It is estimated that since Syria’s civil war began over two-million Syrians have fled their homeland seeking refuge in Lebanon, Jordan and Turkey. The refugee families find themselves still struggling despite their escape, especially in Lebanon.
Many Syrians crossed into Lebanon at non official entry points for safety reasons. Some did so for financial reasons. Shelling on the roads led to crossing the border wherever possible. Financially, it is expensive to escape for larger families. Every Syrian has to pay 550 Syrian Lira to leave Syria, according to a recent report by the Norwegian Refugee Council (NRC).
Lebanese law gives little to no legal status to the Syrian refugees and their families. The NRC has recently released “The Consequences of Limited Legal Status of Syrian Refugees in Lebanon.” This limited status restricts the refugees’ freedom of movement which in turn limits the potential income of the refugee. It also, the report explains, presents some legal and even safety challenges. Without the proper documentation, and with limited legal status hanging over them, refugees tend not to seek police after a crime occurs. Services like healthcare are also limited or simply not available to refugees without the proper documentation.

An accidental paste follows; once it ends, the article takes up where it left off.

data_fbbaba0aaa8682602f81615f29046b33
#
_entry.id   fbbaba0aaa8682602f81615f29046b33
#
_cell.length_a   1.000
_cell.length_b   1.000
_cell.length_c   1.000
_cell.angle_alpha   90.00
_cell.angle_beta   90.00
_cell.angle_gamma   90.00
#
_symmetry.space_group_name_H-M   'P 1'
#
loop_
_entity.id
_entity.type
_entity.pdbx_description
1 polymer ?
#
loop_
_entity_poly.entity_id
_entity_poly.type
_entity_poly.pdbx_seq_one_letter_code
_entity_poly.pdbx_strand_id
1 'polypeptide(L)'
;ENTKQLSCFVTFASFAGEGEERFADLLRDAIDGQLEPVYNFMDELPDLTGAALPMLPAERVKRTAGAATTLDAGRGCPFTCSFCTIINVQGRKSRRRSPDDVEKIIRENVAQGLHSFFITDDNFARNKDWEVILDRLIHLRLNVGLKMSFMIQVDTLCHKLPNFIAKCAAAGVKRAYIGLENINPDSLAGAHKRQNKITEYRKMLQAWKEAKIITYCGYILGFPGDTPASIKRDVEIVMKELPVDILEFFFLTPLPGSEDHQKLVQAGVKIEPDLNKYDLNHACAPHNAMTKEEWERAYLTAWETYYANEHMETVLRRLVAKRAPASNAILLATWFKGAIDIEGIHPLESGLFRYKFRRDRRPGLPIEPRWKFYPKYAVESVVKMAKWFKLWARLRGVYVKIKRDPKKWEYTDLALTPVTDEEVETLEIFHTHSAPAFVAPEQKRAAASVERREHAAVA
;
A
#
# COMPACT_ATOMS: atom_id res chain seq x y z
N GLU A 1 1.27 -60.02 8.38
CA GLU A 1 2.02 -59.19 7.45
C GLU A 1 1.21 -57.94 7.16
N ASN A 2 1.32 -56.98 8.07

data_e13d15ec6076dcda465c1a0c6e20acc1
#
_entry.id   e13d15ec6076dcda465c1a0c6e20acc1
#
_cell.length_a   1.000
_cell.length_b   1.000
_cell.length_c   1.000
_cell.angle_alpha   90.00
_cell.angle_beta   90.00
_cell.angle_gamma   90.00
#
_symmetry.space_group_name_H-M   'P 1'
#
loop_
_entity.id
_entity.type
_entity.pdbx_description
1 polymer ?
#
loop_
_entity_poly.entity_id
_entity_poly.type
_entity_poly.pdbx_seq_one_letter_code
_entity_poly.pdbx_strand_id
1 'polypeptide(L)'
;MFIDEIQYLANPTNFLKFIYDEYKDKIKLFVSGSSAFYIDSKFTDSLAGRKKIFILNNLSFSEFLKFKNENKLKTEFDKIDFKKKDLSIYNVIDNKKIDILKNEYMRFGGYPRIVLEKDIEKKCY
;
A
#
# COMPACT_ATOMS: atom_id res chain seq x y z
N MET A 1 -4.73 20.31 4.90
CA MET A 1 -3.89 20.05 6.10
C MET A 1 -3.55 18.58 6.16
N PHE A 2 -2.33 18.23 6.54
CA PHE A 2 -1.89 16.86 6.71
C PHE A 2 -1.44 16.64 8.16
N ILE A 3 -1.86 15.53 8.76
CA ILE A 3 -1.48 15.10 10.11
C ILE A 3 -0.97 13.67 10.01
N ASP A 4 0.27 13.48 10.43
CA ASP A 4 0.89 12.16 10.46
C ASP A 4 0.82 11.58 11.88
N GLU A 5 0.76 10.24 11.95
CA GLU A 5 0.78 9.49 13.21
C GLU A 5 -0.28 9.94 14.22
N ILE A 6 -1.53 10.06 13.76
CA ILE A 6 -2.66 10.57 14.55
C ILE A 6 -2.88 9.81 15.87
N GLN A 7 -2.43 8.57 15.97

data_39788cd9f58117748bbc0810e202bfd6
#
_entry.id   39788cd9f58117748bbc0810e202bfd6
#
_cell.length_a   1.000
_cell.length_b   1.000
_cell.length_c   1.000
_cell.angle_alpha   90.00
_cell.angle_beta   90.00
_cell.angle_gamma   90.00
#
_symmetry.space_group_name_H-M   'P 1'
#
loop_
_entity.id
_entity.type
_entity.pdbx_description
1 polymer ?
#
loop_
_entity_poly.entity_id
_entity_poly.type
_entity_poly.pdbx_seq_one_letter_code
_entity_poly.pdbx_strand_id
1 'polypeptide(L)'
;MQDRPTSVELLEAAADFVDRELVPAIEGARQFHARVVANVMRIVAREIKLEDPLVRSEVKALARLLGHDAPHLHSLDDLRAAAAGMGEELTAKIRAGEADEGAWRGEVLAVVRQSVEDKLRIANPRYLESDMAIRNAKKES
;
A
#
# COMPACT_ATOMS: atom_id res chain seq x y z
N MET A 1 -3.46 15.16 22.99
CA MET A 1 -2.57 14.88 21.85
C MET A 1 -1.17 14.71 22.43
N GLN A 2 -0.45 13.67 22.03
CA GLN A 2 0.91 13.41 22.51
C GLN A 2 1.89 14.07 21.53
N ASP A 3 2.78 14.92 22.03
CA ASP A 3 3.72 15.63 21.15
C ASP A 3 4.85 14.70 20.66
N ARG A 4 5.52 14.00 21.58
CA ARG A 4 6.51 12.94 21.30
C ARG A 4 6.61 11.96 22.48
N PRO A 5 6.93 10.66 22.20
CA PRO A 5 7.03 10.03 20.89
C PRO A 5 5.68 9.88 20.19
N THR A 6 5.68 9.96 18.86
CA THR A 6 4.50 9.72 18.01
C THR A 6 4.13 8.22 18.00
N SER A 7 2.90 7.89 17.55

The NRC is advocating for Lebanon to draft a comprehensive refugee policy. This policy could offer the refugees some basic rights and security. The report is available at http://reliefweb.int/sites/reliefweb.int/files/resources/9687105.pdf.
Many women, according to the NRC report, are also falling victims of sexual harassment. This is especially true of women who have come without husbands or fathers.
Winter is another concern. Winter storms brought heavy snow and frigid temperatures to northern Lebanon. Thousands of Syrian refugee families live there in flimsy vinyl tents or tenement buildings with no electricity or water. There are no designated refugee camps. The severe winter weather and lack of adequate shelter leaves the refugees exposed to the elements and threatens their health and well-being.
The International Orthodox Christian Charities (IOCC) is helping provide the basic essentials for the refugees and their families. The IOCC is distributing stoves and fuel for heating and cooking. Nisrine, 23, a Syrian refugee, is one person receiving help. She huddles with her heavily bundled newborn daughter next to the welcome warmth of a propane stove provided by IOCC, which is also providing new refugee mothers like Nisrine with pre and post natal care as well as health care for the young children.
Since March 2012, IOCC has provided humanitarian relief to more than 890,000 Syrian people displaced in their own country or living as refugees in Jordan, Lebanon, Iraq and Armenia.
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